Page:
Blessed are you who are poor. In both Matthew and Luke, Jesus says of himself that “the Son of Man has nowhere to lay his head.” There’s no evidence that either Jesus or his disciples were ever in danger of starvation, but they wandered around and were dependent on the generosity of others for their food and lodging. Think of the occasion when the Pharisees scolded Jesus for his disciples plucking grain from fields along the side of the road; they did that because they needed food, not just to pass the time. St Paul, writing to the Corinthians, refers to Jesus as having been “made poor for our sake” (II Cor. 8:9). For whatever fame he achieved, Jesus never enjoyed even modest material prosperity, let alone wealth. He constantly lived on the edge financially, not unlike many among us. The recent government shutdown revealed the extent to which many Americans indeed live paycheck-to-paycheck, and are only a job loss away from homelessness. Jesus knows poverty.

Blessed are you who are hungry. When Jesus uttered these words, he was speaking from personal experience. Right after his baptism, you will recall, Jesus went right out to the Judean wilderness for a very long fasting retreat. The Devil attempted to exploit his hunger by challenging him to turn the stones that lay on the ground in front of him into loaves of bread. I cannot even begin to imagine what it took for Jesus to resist that particular temptation. Now, not many among us may be physically hungry, other than feeling slightly peckish in anticipation of whatever food there is at coffee hour (though some are), but few of us are unable to identify with a “hunger” for prestige and influence, and a temptation to abuse what power we have in order to achieve those things. Jesus knows hunger.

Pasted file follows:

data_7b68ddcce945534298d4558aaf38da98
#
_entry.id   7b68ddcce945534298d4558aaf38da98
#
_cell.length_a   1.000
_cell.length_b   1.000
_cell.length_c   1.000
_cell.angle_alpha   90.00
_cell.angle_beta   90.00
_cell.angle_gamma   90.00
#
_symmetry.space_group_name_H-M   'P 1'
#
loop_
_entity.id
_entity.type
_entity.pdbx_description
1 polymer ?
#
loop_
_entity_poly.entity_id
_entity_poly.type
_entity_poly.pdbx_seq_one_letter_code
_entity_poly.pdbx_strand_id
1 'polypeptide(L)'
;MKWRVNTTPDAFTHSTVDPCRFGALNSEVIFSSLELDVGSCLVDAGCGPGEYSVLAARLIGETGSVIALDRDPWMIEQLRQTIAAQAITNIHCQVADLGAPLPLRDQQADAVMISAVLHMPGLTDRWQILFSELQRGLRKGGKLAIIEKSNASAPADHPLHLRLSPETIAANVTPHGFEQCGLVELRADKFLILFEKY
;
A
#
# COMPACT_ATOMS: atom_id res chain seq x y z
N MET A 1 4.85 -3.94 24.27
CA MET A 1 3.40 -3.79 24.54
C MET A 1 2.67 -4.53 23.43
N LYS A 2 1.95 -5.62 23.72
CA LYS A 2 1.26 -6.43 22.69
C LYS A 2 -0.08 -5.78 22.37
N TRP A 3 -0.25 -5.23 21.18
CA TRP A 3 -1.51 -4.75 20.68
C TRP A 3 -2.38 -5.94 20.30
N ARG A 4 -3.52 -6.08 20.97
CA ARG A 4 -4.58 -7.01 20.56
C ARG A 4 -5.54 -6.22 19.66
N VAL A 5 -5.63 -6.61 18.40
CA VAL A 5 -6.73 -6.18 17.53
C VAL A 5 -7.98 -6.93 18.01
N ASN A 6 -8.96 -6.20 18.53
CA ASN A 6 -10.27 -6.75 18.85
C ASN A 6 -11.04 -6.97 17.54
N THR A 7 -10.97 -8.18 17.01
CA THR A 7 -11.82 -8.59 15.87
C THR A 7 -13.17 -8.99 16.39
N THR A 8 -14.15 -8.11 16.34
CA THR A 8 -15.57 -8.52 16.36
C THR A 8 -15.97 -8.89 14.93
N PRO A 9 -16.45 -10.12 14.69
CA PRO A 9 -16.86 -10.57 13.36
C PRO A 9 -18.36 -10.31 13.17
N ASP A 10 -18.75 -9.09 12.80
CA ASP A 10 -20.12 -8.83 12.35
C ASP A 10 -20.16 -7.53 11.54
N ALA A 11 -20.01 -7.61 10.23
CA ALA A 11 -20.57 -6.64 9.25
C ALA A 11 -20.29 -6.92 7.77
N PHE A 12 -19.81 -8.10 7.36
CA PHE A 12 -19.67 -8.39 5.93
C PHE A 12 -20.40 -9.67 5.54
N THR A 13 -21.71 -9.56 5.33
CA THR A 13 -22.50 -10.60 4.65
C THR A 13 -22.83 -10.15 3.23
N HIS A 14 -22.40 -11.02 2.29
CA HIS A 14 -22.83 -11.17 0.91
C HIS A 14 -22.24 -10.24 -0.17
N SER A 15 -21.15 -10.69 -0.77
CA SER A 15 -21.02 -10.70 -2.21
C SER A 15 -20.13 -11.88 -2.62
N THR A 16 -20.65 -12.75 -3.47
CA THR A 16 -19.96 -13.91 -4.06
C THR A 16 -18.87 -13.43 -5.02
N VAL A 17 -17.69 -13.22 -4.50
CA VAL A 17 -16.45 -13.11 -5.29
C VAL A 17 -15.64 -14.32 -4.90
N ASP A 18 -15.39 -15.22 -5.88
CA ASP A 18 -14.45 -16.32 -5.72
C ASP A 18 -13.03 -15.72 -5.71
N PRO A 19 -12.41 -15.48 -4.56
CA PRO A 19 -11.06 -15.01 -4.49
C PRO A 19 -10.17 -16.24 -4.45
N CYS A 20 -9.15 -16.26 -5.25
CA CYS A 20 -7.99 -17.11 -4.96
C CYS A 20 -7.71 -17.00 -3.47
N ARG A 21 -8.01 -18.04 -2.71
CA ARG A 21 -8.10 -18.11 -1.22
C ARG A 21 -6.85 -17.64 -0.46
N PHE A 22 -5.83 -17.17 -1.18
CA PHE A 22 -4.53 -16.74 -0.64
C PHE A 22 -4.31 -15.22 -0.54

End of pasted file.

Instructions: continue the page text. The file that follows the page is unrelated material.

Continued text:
Blessed are you who weep now. A decade ago, as part of my first and so far only trip to the Holy Land, the members of my group were first introduced to the city of Jerusalem from atop one of the hills that lie to the north and to the east of the city. It was a spectacular and intensely moving sight. And it was from one of these hills, most likely, that Jesus wept over Jerusalem: “O Jerusalem, Jerusalem,” he says according to Matthew’s account, “the city that kills the prophets and stones those who are sent to it! How often would I have gathered your children together as a hen gathers her brood under her wings, and you were not willing!” And in John’s gospel, we read of his appearance in the village of Bethany after receiving word of the illness of his dear friend Lazarus, but by the time he gets there, Lazarus had died. As he encounters Lazarus’ sister Mary, still overcome by her own grief, Jesus himself joined her in her weeping. Jesus wept.